Thomas More College’s incoming class began their academic journey with hiking, swimming, and campfires in the White Mountains. The beautiful scenery of northern New Hampshire was a perfect setting for students to get to know the peers with whom they will spend the next four transformative years.
The College welcomed 41 new students marking a 25% increase of the student body—an achievement the College has been blessed with for the past three years. Seven students have joined us from the West, eighteen from the East, and twelve from the Midwest, one of whom is a National Merit Scholar.
New students arrived a few days before registration, loaded into the vans, and headed north for one and a half hours to reach the highest peak east of the Mississippi River—Mount Washington.
“Thomas More College embraces New England; it is our home and it will be home for all students,” said Dr. William Fahey, President of the College. “We go to the White Mountains so that the students can immediately see and experience—body, mind, and soul—the goodness and beauty of New England.”
Beginning with Mount Pierce—a 4310 foot mountain—students followed a steep and rocky trail festooned with trees and thick foliage. Upon gaining the summit, hikers were welcomed by a scenic view of Mount Eisenhower and peaks beyond, the most notable being Mount Washington. There they rested and enjoyed packed lunches of sandwiches, snack bars, and fruit. A few adventurous students even climbed a further 3.5 miles to a second viewpoint.
“I thought the opportunity to go higher up Mount Eisenhower was a nice challenge and worth the extra effort,” said freshman Nealia Fil. “Hiking is a great way to get to know people you’ll be living with, praying with, and studying with in the days to come.”
Following the hike, Father Maloney celebrated Mass at a lookout point, Mass Rock, only a short walk from the campground. Perched on the mountainside, Mass Rock provided a beautiful view of the valley. As the sun set behind distant mountains and Christ came down in the un-bloody sacrifice of Calvary, students sang a beautiful version of the “Je Vous Salue, Marie.”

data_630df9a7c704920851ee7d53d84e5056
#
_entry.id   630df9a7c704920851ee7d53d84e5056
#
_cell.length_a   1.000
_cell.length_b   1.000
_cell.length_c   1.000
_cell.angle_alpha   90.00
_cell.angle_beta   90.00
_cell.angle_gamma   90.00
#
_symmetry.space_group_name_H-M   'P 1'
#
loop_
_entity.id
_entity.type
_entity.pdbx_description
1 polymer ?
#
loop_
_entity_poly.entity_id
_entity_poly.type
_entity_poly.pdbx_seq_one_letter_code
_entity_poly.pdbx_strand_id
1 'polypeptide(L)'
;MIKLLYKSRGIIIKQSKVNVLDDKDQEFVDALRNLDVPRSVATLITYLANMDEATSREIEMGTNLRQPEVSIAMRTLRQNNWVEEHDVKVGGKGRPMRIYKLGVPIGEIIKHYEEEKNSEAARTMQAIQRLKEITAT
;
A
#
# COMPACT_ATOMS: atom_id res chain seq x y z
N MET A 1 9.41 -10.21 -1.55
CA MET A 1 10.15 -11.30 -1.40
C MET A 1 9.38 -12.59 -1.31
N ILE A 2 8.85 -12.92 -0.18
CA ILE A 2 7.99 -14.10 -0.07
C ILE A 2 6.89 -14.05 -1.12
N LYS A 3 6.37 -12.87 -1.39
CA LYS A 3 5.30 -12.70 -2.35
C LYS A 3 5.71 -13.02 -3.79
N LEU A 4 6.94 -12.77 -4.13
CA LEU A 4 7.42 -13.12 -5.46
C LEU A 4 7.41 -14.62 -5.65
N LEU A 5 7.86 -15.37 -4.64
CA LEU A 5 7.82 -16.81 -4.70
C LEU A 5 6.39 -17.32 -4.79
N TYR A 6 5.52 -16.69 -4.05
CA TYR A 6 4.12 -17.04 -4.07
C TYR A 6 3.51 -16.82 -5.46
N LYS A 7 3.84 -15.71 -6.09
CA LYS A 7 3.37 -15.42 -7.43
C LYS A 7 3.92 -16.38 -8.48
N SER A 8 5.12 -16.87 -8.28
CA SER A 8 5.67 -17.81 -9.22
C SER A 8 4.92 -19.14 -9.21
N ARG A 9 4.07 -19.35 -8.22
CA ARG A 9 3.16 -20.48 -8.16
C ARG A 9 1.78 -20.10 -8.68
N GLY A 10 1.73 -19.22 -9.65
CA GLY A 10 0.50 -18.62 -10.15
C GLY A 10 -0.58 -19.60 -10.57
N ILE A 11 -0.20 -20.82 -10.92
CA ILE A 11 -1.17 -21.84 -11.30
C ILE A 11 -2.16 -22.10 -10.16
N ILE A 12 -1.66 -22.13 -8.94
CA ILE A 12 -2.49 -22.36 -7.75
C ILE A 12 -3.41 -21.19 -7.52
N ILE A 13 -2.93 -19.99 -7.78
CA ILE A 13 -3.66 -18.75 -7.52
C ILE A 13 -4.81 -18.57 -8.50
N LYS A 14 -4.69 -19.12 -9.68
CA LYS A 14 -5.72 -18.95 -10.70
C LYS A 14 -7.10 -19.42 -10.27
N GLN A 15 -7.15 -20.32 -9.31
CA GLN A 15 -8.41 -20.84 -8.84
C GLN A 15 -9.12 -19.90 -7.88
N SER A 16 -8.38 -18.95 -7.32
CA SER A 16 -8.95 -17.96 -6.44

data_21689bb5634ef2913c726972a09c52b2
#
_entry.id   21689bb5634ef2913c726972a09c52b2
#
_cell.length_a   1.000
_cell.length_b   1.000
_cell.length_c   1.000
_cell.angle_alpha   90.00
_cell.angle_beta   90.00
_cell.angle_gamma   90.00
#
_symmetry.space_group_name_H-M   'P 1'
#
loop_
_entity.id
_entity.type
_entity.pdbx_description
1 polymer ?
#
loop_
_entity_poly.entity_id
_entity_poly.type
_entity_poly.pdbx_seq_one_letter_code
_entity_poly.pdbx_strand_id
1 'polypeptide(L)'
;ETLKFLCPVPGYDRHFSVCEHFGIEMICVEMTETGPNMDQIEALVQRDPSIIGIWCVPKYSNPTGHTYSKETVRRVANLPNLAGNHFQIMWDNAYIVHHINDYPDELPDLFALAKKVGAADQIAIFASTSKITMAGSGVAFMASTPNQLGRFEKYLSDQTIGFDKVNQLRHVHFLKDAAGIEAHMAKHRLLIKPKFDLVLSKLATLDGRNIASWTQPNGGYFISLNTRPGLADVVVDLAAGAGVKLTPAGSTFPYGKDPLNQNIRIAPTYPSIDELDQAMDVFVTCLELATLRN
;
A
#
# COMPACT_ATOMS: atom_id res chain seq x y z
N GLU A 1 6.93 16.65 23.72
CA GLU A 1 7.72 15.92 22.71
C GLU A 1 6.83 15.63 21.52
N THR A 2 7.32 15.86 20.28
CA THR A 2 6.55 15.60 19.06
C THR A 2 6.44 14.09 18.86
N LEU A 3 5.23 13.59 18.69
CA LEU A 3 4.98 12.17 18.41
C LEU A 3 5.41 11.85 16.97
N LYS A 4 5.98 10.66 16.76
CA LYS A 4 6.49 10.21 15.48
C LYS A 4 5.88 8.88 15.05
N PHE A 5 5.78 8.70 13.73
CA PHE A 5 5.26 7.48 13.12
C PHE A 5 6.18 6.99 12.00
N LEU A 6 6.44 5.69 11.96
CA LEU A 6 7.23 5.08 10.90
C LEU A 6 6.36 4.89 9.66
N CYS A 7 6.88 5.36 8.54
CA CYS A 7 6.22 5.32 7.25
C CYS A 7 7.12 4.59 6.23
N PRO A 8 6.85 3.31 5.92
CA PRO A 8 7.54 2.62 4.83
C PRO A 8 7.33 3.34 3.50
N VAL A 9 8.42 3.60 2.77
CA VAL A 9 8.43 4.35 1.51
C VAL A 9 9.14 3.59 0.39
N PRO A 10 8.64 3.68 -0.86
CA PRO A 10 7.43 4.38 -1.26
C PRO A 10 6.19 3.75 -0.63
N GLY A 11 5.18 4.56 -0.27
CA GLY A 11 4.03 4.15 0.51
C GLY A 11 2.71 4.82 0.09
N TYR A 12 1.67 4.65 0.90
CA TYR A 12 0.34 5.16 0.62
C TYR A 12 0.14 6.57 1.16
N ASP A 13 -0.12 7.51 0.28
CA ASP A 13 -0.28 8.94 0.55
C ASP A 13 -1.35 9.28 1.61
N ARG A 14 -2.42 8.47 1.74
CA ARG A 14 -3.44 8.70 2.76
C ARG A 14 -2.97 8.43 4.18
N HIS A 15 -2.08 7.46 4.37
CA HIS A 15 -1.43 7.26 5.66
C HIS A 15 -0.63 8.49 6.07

“The experience was unique,” said George Paul Mendy. “I was comfortable in the atmosphere even though I was unfamiliar with everything. The scenery was really beautiful. My best memory is Mass at the mountain top. It wasn’t what I expected. Actually it was better. I felt like I was truly in God’s presence, almost in God’s own element.”
Late around the campfire, students were joined by faculty and staff members to converse, sing, and roast marshmallows. With a guitar, banjo, and drums the festivity of the campfire lasted long into the night.
Orientation finished off with a trip up the Zealand Mountain Trail. This hike was less strenuous. The students were able to enjoy the walk and have fun at a gorgeous waterfall on top. Following lunch, the group returned to the vans and made the trip back to the College campus.
“Climbing mountains is a great image of the academic life: we must ascend, but that ascent is fraught with set backs, the need for discipline, and opportunities for friendship and courage,” said Fahey, explaining why the Thomas More College orientation consists of an arduous hiking trip. “Like an education in the Truth, ascending a mountain is only possible when done with determination, but in the spirit of humility.”